Cartoons In Exams


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Help for GCSE Geography students regarding how to effectively use cartoons in exams. (PowerPoint was used in class with Qwizdom electronic assessment).

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Cartoons In Exams

  1. 1. Cartoons in exams… … a guide! S.Rackley (Apr 2008) A “Quizdom” Powerpoint
  2. 2. WALT /WILF <ul><li>How do we pick out information in cartoons? </li></ul><ul><li>How do we use our geographical knowledge to analyse exam cartoons? </li></ul><ul><li>Successful analyses of cartoons. </li></ul><ul><li>Effective questioning and answering using a mark scheme. </li></ul><ul><li>Recall of geographical knowledge. </li></ul>
  3. 3. First, a question… <ul><li>How confident are you (5 = no worries) of getting FULL MARKS from an exam question containing a cartoon? </li></ul><ul><li>1) 1 2) 2 3) 3 4) 4 5) 5 </li></ul>
  4. 4. How much information can you spot? <ul><li>Look at this cartoon on the next slide. ‘Bet’ on how many pieces of information you think you can name. </li></ul><ul><li>Be careful! If you think you can name more than anyone else, you’ll be asked to name them all! </li></ul>
  5. 5. How much information can you spot?
  6. 6. NAME THEM!
  7. 7. There are up to 13 possible messages in this one!
  8. 8. Drinking/drug taking causing illness (Cost of clear up? Hospitalisation?) Excessive ‘binge’ drinking (Cheap booze?) Littering & destruction/disrespect of the local habitat/area. (Cost of clean up? Sewage?) Tourists, probably arrived by air (Cheap flights? Package holidays?) Mediterranean location with attractive climate. Non-English. People are leaving the area, suggested by air, maybe boat. (Why? Island…) Younger generation (Loud? Irresponsible?) Little clothing (For the climate? Disrespectful to locals?) Older local generation leaving Donkey, suggesting loss of traditional lifestyles/work. Unhappy, resentful Perhaps a long temporary move or emmigration/out-migration? (To where?) Local traditional clothing
  9. 9. What’s the likely caption? “ Some day, son, …”
  10. 10. What’s the likely caption? “ Some day, son, …” <ul><li>… you’ll have a job here! </li></ul><ul><li>… all this will be your problem! </li></ul><ul><li>… this will make you rich! </li></ul><ul><li>… you’ll thank me for this! </li></ul>
  11. 11. What’s the likely caption? What clues indicated this quote? Well, the gas masks are a big hint!!! The father is clearly aware of the problem… but still in his suit and tie, maybe running the business.. What does that tell you!!?
  12. 12. Which of these topics would not fit in this cartoon? <ul><li>Mobile phone use </li></ul><ul><li>Distracted driving </li></ul><ul><li>Road safety </li></ul><ul><li>All of the above do fit in this cartoon </li></ul>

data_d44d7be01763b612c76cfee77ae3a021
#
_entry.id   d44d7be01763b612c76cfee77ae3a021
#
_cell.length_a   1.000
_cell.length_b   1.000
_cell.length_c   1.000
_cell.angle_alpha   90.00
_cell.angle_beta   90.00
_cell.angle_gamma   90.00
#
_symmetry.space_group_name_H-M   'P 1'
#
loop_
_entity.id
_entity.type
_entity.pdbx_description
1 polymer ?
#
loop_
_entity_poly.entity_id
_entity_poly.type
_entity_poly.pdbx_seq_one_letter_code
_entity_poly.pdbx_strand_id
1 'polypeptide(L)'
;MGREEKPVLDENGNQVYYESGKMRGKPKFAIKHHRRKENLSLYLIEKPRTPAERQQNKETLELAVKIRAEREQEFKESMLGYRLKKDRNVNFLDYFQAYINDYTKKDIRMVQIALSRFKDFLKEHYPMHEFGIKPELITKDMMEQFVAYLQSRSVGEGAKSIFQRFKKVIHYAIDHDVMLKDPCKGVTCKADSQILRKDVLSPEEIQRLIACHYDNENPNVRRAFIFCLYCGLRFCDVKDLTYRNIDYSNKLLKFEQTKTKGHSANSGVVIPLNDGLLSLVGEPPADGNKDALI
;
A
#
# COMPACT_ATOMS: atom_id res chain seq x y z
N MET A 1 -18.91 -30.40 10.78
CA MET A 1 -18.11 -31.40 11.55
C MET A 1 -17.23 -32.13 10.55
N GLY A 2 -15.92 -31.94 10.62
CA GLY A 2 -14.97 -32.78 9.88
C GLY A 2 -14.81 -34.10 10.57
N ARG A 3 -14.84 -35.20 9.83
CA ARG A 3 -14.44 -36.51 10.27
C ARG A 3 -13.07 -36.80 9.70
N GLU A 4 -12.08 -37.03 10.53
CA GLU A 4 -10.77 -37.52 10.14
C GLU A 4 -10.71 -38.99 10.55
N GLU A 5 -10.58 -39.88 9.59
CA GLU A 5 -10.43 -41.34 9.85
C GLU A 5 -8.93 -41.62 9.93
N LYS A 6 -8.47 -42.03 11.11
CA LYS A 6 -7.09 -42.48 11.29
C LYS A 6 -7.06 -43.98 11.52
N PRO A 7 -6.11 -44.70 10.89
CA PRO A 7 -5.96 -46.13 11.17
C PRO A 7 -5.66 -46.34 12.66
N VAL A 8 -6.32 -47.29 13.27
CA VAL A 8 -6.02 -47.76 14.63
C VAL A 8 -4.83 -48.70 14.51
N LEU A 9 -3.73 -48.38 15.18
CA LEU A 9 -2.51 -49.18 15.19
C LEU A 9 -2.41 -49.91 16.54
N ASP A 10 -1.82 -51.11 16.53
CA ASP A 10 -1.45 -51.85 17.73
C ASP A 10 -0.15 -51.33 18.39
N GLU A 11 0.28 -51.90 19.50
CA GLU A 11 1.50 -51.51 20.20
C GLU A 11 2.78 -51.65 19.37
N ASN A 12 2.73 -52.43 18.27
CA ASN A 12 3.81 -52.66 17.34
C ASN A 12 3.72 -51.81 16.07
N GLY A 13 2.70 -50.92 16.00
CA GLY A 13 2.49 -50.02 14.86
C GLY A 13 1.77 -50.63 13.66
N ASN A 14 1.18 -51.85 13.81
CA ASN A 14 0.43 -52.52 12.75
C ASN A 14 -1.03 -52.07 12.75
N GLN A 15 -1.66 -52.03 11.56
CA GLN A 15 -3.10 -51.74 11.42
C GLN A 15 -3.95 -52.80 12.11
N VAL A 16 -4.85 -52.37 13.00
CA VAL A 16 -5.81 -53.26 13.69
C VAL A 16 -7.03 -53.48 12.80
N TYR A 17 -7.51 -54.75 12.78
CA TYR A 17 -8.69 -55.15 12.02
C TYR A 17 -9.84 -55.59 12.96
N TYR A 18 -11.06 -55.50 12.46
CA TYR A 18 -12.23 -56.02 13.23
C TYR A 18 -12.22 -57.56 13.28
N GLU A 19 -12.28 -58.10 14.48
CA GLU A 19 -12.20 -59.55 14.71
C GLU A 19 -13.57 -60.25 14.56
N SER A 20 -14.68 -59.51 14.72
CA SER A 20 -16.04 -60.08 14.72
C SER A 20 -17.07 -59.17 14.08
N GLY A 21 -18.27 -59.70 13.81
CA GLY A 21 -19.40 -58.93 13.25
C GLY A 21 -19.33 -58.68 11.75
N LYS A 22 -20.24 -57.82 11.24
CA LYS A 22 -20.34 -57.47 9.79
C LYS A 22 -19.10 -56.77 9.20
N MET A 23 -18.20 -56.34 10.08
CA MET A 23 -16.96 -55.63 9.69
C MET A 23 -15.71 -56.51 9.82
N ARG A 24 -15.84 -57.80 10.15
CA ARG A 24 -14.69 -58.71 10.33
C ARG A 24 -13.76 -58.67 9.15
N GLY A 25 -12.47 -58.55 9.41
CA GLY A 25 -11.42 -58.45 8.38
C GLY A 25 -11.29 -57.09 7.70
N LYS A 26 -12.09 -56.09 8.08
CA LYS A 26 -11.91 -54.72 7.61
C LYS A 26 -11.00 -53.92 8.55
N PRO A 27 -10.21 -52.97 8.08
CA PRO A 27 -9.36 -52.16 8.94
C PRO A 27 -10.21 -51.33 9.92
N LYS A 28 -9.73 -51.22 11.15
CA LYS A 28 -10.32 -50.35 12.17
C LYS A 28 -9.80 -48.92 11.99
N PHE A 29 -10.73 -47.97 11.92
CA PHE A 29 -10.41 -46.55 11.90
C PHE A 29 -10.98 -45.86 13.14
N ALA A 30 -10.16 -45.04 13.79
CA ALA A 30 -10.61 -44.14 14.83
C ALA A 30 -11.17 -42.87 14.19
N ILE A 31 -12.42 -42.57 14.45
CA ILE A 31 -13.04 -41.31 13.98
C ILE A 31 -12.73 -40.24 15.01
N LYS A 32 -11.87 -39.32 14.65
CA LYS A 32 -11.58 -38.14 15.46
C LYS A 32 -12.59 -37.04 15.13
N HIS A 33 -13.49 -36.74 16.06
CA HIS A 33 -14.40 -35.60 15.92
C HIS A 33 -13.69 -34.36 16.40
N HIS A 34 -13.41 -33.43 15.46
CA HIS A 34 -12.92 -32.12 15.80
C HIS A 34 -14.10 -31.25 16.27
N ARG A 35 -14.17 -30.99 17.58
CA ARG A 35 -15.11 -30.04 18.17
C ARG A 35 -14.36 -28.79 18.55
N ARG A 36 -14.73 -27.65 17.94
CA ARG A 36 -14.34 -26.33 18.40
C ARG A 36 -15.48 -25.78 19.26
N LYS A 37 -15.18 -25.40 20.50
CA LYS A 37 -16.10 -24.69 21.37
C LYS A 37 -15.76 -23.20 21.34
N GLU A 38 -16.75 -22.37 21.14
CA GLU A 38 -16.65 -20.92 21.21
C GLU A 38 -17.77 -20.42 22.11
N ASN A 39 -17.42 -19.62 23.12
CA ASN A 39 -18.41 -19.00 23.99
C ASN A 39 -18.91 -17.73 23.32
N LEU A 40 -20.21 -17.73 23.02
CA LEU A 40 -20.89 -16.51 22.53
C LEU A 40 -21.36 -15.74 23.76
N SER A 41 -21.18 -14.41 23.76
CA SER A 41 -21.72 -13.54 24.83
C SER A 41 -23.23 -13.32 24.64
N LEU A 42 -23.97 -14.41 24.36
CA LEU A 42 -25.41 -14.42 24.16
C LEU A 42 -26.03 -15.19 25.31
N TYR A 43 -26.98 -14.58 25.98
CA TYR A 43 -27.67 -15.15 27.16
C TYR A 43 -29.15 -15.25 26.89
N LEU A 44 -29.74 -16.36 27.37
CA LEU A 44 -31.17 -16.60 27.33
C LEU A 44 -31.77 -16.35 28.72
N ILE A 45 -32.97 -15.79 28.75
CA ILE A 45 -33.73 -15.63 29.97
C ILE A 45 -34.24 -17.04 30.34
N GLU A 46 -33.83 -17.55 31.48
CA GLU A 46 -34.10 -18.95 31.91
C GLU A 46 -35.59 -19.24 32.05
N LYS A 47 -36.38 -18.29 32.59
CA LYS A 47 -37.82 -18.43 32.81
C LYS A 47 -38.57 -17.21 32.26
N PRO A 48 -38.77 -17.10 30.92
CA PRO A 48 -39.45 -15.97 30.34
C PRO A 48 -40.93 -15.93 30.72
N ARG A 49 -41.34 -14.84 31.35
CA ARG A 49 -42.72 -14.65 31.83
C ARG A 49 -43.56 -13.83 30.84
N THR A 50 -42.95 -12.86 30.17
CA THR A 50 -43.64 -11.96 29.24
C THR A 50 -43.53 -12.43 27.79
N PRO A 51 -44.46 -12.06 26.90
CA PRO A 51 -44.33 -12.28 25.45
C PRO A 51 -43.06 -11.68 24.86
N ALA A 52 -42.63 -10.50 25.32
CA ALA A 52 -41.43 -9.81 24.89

13. 13. Which of these topics would not fit in this cartoon? <ul><li>Mobile phone use </li></ul><ul><li>Distracted driving </li></ul><ul><li>Road safety </li></ul><ul><li>All of the above do fit in this cartoon </li></ul>All of the above fit! A cartoon may have more than one message. The bestthing to do is to LOOK AT THE TOPIC OF THE QUESTION! If the question is about Natural Hazards, the cartoon is bound to be about causes, effects or responses!!
  14. 14. Some advice… <ul><li>Exam cartoon questions require that you carefully read each aspect of the cartoon, including labels and captions. It is also very important to note different types of symbolism. </li></ul><ul><li>After looking for all of these clues, put them together and try to make sense of it. You should ask yourself, “What is the message?” Regardless of content, the same strategy holds true for all political/geographical cartoons: </li></ul><ul><li>View the cartoon, paying particular attention to symbols, captions, and labels. </li></ul><ul><li>Read the question asked. </li></ul><ul><li>Look for the key command words in your question, make sure you know exactly what the question is asking. </li></ul><ul><li>Review the cartoon, try matching the clues with what is being asked. </li></ul><ul><li>Write the best answer based on your analysis and REFER to the clues in the cartoon! </li></ul>
  15. 15. A past question <ul><li>Get into two groups </li></ul><ul><li>In 2s or 3s within these groups, answer the past exam question. </li></ul><ul><li>You may find it useful before you start for your whole group to discuss the meaning of the command words and what the number of marks indicates about the detail required. </li></ul><ul><li>After 5 mins , collect answers, and swap with other members in your group to be marked! >>>> </li></ul>
  16. 16. A past question <ul><li>Mark it , using the mark sheet </li></ul><ul><li>Comment on it using the “Prompts for Peer Assessment” sheet which you have used before. </li></ul><ul><li>When all done, give owners back their answers. </li></ul><ul><li>Review your own work using these comments, do you agree/disagree with them? Why? </li></ul>
  17. 17. Write your own question! <ul><li>Your whole group is to select one of the cartoons. </li></ul><ul><li>In your 2s/3s, each write a 6 MARK question for it (don’t forget appropriate command words). </li></ul><ul><li>In 5 mins, collect and swap with the OTHER GROUP, and answer (5 mins)! </li></ul><ul><li>Swap back and mark as before. </li></ul>
  18. 18. Lastly, a question… <ul><li>How confident are you NOW (5 = no worries) of getting FULL MARKS from an exam question containing a cartoon? </li></ul><ul><li>1) 1 2) 2 3) 3 4) 4 5) 5 </li></ul>
  19. 19. Resources <ul><li>http :// – Good revision site with practise questions, some of them have cartoons. </li></ul><ul><li> - Lots of cartoons! They can be political and biased, so be careful, but you can type in a keyword (e.g. deforestation), chose a cartoon and practise analysing it! </li></ul>